First Samsung Galaxy S22 Ultra with Exynos 2200 benchmarks leak



The first benchmark tests for Samsung’s new Exynos 2200 chip running in the Samsung Galaxy S22 Ultra have apparently hit the internet.

Samsung yesterday announced its new Exynos 2200 chip, complete with much-hyped AMD-empowered GPU. Now the first benchmark tests are here and they’re… somewhat underwhelming.

Thanks to tipster Ishan Agarwal and MySmartPrice, we have initial results for the Exynos 2200 on several of the most commonly used benchmark tests.

In the CPU-focused Geekbench 5 test, the Galaxy S22 Ultra scored 1108 in single-core and 3516 in the multi-core. That’s broadly in keeping with initial Snapdragon 8 Gen 1 results, which reflects their shared architecture.

The key difference, of course, relates to the GPU, with the Exynos 2200 featuring that AMD RDNA2-flavoured Xclipse 920, and the Snapdragon 8 Gen 1 packing a more typical Adreno 730.

The Exynos 2200-equipped Samsung Galaxy S22 Ultra scored 965,874 in AnTuTu, which is fairly similar to initial Snapdragon 8 Gen 1 scores (courtesy of XDA-Developers) of around 977,000.

However, the Exynos 2200’s GFXBench Aztec Ruins Normal test score of 109 FPS falls well short of the 139 FPS (via Anandtech) scored by the Snapdragon 8 Gen 1.

Of course, there are a couple of disclaimers to note here. This is very early days for both chips, and Samsung’s chip may not be playing nicely with those benchmarking tools just yet, especially given that it’s bringing something new to the party.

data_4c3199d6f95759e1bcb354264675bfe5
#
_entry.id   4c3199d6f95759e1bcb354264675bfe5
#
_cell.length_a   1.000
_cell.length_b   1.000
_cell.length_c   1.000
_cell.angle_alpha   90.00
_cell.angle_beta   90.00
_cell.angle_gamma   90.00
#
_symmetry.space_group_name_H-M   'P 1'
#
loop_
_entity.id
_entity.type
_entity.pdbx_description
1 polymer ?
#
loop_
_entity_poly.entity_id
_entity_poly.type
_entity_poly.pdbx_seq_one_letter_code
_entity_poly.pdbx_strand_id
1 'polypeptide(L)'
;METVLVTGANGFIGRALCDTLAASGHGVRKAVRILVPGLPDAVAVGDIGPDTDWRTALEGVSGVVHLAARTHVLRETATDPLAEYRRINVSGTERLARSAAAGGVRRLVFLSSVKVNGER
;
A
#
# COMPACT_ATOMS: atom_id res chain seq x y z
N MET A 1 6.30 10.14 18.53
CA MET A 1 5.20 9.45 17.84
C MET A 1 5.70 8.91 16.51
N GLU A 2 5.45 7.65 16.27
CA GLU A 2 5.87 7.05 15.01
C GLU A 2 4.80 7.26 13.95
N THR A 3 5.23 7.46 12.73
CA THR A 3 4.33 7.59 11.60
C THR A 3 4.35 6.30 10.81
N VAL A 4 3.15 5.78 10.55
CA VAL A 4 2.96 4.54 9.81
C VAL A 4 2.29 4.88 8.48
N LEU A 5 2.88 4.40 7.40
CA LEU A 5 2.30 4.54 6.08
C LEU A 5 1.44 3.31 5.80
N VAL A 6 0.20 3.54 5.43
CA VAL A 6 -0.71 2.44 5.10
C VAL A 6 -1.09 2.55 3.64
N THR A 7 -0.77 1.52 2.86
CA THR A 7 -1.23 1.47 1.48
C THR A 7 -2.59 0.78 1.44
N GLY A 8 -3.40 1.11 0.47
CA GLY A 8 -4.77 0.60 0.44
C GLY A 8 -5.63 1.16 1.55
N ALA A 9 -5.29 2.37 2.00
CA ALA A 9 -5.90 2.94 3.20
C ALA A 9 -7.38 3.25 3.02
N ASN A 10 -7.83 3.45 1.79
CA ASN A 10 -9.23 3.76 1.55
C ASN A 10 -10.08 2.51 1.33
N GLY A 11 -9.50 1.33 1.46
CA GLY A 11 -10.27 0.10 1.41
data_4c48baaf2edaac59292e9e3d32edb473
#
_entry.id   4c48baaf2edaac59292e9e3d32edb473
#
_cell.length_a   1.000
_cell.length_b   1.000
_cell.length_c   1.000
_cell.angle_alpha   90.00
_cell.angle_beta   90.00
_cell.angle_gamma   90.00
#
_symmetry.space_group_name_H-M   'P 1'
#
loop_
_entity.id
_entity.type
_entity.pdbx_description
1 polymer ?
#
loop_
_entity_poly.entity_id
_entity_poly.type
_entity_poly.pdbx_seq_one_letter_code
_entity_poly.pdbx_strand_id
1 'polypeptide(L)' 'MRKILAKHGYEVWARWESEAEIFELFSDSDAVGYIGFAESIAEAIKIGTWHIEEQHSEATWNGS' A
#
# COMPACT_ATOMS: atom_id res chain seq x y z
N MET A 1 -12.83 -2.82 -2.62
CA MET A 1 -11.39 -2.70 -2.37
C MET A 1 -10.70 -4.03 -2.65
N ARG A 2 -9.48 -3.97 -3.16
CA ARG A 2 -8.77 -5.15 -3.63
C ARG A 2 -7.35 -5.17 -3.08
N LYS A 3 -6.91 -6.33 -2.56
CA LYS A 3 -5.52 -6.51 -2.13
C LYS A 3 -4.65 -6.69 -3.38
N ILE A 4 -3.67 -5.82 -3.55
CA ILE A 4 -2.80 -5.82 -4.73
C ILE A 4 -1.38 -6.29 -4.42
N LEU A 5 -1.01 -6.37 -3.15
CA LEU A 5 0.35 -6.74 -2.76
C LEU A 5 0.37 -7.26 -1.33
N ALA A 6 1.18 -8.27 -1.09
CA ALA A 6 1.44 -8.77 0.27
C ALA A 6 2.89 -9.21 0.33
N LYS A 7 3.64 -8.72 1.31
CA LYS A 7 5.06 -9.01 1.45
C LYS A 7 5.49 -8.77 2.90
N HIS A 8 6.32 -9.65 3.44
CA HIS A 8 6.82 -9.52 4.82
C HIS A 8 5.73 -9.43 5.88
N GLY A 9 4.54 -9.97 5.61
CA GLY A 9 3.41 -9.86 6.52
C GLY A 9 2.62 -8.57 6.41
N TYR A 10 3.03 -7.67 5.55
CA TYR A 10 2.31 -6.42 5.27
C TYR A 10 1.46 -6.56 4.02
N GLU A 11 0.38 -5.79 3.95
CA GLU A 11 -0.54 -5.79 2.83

Then there’s the fact that these are different devices being used to run these tests. A far fairer and more revealing test will be when someone can run retail versions of the Exynos 2200 Samsung Galaxy S22 device alongside a Snapdragon 8 Gen 1 model of the exact same phone.

It’s also worth noting that the Exynos 2200 brings more than raw performance to the table, with ray tracing support the headline feature. If future games offer uniquely realistic lighting effect options (still a big if), will a few dropped frames matter?

Even so, Samsung’s claims of a GPU that is “positioned between the console and the mobile graphic processor” is looking just a little fanciful at this early stage.



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